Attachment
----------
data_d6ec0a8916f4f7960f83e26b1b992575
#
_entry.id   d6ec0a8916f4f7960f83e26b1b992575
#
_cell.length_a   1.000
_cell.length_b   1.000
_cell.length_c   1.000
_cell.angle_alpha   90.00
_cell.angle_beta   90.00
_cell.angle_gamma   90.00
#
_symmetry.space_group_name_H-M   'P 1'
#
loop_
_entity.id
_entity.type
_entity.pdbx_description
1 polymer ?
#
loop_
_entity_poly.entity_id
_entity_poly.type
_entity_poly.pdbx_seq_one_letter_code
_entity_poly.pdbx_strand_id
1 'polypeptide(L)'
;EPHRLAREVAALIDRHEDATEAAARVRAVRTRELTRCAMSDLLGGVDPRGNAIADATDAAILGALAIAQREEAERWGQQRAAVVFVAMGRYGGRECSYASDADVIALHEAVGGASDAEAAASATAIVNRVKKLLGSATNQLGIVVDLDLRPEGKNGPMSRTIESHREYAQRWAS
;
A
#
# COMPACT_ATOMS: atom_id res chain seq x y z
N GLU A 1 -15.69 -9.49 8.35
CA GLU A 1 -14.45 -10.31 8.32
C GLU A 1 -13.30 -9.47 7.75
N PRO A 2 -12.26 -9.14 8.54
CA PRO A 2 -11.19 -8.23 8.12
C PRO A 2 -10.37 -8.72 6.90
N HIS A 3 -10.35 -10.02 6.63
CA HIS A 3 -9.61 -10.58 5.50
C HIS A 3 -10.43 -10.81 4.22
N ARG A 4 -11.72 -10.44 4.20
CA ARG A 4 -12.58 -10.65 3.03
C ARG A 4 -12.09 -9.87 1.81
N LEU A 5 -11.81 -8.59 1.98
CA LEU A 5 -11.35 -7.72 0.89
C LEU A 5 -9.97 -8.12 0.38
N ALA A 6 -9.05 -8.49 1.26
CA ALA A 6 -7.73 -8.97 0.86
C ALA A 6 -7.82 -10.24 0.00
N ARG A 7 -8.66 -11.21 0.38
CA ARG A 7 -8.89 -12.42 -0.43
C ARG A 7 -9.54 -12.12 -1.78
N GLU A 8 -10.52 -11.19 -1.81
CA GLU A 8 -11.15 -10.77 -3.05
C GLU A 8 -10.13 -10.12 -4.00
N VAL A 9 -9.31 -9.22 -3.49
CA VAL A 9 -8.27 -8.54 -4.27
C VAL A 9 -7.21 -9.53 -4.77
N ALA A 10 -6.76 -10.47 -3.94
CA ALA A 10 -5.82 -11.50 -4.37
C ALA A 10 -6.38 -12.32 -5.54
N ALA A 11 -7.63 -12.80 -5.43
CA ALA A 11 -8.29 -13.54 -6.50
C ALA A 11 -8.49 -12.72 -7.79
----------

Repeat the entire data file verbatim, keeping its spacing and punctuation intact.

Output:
data_d6ec0a8916f4f7960f83e26b1b992575
#
_entry.id   d6ec0a8916f4f7960f83e26b1b992575
#
_cell.length_a   1.000
_cell.length_b   1.000
_cell.length_c   1.000
_cell.angle_alpha   90.00
_cell.angle_beta   90.00
_cell.angle_gamma   90.00
#
_symmetry.space_group_name_H-M   'P 1'
#
loop_
_entity.id
_entity.type
_entity.pdbx_description
1 polymer ?
#
loop_
_entity_poly.entity_id
_entity_poly.type
_entity_poly.pdbx_seq_one_letter_code
_entity_poly.pdbx_strand_id
1 'polypeptide(L)'
;EPHRLAREVAALIDRHEDATEAAARVRAVRTRELTRCAMSDLLGGVDPRGNAIADATDAAILGALAIAQREEAERWGQQRAAVVFVAMGRYGGRECSYASDADVIALHEAVGGASDAEAAASATAIVNRVKKLLGSATNQLGIVVDLDLRPEGKNGPMSRTIESHREYAQRWAS
;
A
#
# COMPACT_ATOMS: atom_id res chain seq x y z
N GLU A 1 -15.69 -9.49 8.35
CA GLU A 1 -14.45 -10.31 8.32
C GLU A 1 -13.30 -9.47 7.75
N PRO A 2 -12.26 -9.14 8.54
CA PRO A 2 -11.19 -8.23 8.12
C PRO A 2 -10.37 -8.72 6.90
N HIS A 3 -10.35 -10.02 6.63
CA HIS A 3 -9.61 -10.58 5.50
C HIS A 3 -10.43 -10.81 4.22
N ARG A 4 -11.72 -10.44 4.20
CA ARG A 4 -12.58 -10.65 3.03
C ARG A 4 -12.09 -9.87 1.81
N LEU A 5 -11.81 -8.59 1.98
CA LEU A 5 -11.35 -7.72 0.89
C LEU A 5 -9.97 -8.12 0.38
N ALA A 6 -9.05 -8.49 1.26
CA ALA A 6 -7.73 -8.97 0.86
C ALA A 6 -7.82 -10.24 0.00
N ARG A 7 -8.66 -11.21 0.38
CA ARG A 7 -8.89 -12.42 -0.43
C ARG A 7 -9.54 -12.12 -1.78
N GLU A 8 -10.52 -11.19 -1.81
CA GLU A 8 -11.15 -10.77 -3.05
C GLU A 8 -10.13 -10.12 -4.00
N VAL A 9 -9.31 -9.22 -3.49
CA VAL A 9 -8.27 -8.54 -4.27
C VAL A 9 -7.21 -9.53 -4.77
N ALA A 10 -6.76 -10.47 -3.94
CA ALA A 10 -5.82 -11.50 -4.37
C ALA A 10 -6.38 -12.32 -5.54
N ALA A 11 -7.63 -12.80 -5.43
CA ALA A 11 -8.29 -13.54 -6.50
C ALA A 11 -8.49 -12.72 -7.79